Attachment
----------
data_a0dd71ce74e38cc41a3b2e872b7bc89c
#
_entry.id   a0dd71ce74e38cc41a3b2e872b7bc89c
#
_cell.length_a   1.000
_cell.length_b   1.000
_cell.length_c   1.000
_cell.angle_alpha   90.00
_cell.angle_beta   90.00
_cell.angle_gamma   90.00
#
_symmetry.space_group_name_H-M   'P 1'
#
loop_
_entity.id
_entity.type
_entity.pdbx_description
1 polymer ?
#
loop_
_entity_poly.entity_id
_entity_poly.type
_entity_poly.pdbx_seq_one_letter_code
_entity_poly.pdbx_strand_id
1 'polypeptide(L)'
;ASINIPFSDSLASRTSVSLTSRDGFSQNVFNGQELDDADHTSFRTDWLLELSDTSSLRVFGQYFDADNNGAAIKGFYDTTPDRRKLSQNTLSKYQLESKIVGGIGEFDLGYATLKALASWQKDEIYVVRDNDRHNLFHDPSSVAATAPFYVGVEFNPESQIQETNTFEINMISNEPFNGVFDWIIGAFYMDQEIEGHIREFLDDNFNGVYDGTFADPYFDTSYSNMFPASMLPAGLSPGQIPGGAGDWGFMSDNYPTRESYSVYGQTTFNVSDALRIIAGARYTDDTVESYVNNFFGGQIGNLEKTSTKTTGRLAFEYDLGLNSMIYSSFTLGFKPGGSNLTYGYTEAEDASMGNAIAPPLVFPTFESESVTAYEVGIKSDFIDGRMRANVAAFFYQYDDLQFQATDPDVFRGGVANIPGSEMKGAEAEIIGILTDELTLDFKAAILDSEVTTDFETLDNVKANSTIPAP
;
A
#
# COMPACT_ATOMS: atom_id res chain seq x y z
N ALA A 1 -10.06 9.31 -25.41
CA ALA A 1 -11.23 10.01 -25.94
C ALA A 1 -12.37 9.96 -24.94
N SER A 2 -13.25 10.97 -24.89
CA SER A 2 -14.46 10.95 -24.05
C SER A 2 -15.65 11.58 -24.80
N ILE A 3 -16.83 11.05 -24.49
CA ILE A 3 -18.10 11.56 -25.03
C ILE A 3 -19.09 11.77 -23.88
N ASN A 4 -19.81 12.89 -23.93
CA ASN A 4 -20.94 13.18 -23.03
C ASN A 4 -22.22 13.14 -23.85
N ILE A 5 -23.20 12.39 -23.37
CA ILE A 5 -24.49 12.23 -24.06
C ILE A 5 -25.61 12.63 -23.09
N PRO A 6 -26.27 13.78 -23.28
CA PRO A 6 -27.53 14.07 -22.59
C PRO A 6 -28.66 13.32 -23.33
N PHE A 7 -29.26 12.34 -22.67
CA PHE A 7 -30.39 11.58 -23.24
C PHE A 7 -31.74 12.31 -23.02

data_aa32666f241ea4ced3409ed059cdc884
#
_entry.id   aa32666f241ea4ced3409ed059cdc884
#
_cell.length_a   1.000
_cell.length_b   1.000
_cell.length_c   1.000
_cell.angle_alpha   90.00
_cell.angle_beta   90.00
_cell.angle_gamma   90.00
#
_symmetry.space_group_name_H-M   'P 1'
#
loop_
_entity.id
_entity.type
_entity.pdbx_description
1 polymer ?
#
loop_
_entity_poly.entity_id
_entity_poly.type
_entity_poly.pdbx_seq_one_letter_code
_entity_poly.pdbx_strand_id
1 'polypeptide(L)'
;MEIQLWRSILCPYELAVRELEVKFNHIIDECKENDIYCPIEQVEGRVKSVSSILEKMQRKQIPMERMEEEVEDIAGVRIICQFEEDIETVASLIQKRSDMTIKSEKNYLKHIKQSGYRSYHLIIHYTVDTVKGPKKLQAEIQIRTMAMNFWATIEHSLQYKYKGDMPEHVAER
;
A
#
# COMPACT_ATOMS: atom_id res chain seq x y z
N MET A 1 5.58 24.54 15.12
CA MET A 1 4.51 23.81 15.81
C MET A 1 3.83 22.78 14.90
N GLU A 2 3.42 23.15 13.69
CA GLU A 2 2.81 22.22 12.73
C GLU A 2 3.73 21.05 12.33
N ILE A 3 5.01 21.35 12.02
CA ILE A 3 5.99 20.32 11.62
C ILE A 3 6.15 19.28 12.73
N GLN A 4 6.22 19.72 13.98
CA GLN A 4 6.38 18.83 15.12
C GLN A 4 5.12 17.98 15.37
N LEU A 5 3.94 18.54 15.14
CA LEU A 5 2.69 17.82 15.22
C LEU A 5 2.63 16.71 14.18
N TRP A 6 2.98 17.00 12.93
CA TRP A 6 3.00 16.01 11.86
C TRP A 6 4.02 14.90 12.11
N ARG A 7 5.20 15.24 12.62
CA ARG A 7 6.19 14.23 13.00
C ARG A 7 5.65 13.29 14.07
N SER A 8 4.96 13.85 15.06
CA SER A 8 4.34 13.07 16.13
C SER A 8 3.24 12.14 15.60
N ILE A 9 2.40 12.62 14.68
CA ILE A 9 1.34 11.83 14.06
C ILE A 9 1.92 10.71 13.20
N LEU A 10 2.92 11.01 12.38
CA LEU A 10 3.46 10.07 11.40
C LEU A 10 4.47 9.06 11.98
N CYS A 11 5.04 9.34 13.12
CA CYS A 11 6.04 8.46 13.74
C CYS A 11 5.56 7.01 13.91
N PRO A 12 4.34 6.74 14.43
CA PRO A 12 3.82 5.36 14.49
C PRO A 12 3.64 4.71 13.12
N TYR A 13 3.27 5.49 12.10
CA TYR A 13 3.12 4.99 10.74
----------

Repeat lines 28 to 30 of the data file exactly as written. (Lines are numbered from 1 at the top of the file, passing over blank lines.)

A
#
# COMPACT_ATOMS: atom_id res chain seq x y z